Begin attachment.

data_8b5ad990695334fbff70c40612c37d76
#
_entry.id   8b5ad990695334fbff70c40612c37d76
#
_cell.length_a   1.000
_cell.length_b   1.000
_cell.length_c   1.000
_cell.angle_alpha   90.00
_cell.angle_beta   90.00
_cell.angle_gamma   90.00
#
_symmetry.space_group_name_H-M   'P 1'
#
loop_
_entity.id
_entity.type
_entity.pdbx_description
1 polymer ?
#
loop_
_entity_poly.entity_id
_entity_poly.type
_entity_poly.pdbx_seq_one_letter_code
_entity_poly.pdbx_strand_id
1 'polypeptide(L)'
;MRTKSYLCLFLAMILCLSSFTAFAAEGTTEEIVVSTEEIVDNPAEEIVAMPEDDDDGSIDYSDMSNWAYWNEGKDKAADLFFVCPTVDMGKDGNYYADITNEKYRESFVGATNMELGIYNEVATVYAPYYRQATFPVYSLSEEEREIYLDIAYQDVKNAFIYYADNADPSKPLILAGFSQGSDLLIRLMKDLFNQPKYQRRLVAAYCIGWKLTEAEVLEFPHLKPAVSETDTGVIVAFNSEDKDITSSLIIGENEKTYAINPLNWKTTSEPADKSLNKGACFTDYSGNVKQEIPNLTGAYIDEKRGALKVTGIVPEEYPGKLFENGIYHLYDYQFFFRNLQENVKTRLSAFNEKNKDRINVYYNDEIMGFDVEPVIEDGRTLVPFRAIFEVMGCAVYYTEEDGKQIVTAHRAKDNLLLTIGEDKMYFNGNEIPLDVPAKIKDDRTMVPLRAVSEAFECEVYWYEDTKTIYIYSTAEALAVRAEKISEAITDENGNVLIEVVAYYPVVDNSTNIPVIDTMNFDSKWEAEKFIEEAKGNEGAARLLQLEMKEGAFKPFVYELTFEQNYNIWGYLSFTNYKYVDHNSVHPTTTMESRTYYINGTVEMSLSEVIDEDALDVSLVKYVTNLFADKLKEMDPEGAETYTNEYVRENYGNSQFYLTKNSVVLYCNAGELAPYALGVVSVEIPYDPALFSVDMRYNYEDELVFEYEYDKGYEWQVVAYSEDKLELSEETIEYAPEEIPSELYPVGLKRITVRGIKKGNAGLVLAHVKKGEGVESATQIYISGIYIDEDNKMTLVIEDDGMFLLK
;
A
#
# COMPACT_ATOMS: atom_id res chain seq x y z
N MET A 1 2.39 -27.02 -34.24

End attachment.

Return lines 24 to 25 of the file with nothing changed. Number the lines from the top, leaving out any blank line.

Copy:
_entity_poly.pdbx_strand_id
1 'polypeptide(L)'